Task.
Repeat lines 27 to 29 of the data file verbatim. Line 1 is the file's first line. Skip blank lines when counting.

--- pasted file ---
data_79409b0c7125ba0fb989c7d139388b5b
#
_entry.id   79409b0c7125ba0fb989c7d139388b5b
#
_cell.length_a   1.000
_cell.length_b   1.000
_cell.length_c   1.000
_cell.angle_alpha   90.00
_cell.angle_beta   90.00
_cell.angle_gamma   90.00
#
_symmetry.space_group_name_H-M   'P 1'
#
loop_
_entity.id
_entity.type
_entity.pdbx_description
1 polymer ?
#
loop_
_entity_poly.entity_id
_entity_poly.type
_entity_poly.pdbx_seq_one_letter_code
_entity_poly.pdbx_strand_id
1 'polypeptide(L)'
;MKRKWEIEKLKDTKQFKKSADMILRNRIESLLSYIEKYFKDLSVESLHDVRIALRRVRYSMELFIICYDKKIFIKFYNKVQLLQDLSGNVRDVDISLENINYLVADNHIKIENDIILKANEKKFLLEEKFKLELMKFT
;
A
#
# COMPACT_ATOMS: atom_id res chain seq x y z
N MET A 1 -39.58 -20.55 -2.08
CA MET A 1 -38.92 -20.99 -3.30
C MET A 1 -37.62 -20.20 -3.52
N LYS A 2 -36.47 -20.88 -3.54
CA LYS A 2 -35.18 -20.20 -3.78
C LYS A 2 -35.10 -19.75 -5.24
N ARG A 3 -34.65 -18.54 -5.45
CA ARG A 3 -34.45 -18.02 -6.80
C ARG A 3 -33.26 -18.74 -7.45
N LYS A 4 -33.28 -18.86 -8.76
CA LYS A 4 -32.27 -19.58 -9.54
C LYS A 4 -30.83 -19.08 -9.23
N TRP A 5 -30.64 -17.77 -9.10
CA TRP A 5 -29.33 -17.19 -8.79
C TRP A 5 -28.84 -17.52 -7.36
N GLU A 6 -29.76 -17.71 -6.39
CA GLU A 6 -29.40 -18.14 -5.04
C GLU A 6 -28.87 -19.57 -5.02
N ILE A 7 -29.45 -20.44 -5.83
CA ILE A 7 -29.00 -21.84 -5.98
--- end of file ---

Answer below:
;
A
#